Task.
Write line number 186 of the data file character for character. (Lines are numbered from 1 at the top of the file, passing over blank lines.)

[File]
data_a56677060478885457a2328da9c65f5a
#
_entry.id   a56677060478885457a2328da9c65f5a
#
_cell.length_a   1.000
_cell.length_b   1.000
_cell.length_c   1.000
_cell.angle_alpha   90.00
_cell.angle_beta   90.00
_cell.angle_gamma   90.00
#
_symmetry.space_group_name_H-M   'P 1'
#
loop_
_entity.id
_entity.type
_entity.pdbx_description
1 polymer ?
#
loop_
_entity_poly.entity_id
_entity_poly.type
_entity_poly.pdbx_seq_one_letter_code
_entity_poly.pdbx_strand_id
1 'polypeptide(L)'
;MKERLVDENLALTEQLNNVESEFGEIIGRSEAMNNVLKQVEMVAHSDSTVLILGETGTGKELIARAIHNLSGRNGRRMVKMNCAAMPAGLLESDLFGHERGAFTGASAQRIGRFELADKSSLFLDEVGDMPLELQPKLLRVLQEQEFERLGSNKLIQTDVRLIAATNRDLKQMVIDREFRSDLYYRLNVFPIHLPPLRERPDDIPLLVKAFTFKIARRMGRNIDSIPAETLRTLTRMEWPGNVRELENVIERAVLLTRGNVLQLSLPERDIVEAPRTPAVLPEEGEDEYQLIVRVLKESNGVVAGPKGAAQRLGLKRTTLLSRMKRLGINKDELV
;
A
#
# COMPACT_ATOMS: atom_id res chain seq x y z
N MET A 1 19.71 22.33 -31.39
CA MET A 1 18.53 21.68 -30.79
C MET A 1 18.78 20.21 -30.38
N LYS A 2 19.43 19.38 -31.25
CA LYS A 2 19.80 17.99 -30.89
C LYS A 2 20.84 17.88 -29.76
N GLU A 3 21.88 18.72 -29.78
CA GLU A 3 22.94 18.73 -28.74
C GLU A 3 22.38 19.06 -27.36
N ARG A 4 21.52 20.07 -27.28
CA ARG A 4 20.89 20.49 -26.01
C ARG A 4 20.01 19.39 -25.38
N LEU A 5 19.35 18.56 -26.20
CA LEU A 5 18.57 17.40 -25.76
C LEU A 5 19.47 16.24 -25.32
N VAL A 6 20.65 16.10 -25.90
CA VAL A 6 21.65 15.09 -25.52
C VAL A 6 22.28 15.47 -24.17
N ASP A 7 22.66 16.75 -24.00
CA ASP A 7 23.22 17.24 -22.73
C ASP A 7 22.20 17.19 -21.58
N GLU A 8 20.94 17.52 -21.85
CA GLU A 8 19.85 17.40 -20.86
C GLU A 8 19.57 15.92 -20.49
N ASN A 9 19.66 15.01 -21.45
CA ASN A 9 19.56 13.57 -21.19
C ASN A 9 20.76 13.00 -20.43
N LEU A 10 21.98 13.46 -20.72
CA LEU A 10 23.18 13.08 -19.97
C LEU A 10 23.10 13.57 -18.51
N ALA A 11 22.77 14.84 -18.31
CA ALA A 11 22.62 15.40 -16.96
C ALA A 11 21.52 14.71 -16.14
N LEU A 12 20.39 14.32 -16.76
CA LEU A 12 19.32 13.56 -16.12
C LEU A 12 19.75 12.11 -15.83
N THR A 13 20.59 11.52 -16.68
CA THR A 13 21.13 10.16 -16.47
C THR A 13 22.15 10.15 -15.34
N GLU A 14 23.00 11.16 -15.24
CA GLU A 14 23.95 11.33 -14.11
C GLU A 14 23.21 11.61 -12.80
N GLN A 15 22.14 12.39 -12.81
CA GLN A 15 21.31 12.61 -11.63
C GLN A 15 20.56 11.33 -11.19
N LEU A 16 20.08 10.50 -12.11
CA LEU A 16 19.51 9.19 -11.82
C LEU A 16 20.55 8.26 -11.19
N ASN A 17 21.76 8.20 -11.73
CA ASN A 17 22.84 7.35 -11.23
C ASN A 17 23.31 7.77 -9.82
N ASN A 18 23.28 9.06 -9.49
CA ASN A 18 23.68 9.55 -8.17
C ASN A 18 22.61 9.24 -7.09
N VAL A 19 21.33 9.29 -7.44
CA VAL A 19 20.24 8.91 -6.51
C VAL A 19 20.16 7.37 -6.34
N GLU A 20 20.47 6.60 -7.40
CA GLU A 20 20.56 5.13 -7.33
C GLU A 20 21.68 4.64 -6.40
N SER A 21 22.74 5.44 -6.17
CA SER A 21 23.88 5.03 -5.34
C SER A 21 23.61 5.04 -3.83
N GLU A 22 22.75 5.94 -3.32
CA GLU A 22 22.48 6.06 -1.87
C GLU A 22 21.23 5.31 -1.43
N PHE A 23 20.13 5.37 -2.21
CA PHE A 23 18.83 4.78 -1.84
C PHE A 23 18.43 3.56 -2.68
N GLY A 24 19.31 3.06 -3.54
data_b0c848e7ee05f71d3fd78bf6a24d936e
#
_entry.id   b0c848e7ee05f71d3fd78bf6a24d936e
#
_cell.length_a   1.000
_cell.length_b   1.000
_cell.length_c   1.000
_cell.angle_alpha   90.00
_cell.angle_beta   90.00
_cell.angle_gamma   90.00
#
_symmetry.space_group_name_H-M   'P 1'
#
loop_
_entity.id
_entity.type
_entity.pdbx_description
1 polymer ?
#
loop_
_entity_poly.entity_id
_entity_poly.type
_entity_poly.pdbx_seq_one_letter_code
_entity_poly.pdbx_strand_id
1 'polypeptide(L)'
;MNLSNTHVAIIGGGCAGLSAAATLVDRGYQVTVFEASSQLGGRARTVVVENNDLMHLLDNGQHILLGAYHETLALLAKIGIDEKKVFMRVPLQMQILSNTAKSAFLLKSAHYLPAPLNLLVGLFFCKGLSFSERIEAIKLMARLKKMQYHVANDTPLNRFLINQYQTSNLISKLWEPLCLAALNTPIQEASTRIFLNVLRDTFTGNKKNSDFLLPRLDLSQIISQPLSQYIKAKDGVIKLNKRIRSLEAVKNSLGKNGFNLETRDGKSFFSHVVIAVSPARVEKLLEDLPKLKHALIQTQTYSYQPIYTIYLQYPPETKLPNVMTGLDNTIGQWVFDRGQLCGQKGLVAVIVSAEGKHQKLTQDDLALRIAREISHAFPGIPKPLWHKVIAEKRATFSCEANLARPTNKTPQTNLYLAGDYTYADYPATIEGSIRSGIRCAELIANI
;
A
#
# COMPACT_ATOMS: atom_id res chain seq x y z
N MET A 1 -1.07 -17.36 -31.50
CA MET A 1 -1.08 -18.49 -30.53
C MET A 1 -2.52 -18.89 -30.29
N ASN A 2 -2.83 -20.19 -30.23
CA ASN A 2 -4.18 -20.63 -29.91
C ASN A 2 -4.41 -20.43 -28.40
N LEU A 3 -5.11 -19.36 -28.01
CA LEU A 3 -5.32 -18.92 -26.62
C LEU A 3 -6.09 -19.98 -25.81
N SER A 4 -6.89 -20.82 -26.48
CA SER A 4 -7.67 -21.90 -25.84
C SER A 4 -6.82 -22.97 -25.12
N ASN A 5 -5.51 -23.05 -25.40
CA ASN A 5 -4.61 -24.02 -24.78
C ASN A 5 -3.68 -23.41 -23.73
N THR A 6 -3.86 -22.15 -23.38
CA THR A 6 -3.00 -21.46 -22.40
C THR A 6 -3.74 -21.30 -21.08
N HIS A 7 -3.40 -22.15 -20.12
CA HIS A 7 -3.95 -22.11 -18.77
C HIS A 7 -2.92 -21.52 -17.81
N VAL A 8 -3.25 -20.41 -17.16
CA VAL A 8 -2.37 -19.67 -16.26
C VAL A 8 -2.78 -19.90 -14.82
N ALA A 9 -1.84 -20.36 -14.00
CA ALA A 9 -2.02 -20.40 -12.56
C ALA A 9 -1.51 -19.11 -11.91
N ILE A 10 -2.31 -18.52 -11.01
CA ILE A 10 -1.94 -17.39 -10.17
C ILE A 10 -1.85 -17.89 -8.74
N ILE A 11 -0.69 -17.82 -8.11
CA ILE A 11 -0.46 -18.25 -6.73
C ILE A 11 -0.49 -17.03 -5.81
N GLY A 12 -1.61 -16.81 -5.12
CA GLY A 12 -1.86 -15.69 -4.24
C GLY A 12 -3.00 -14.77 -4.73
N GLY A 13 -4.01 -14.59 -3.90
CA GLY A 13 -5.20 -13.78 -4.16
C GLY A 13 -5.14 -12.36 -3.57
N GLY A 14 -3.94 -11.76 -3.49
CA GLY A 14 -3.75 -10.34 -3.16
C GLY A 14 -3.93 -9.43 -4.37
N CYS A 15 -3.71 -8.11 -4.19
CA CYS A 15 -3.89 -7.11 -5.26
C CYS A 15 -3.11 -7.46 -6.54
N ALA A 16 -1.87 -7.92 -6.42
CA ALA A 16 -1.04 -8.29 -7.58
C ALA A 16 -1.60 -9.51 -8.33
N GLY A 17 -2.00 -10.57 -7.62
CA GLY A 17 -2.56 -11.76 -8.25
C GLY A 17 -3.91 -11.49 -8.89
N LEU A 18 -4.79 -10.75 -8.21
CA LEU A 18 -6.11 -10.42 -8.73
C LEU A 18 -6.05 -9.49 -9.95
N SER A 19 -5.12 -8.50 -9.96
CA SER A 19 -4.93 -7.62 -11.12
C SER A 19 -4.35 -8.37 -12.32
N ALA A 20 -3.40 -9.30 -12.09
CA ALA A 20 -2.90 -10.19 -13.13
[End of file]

CA SER A 19 -4.93 -7.62 -11.12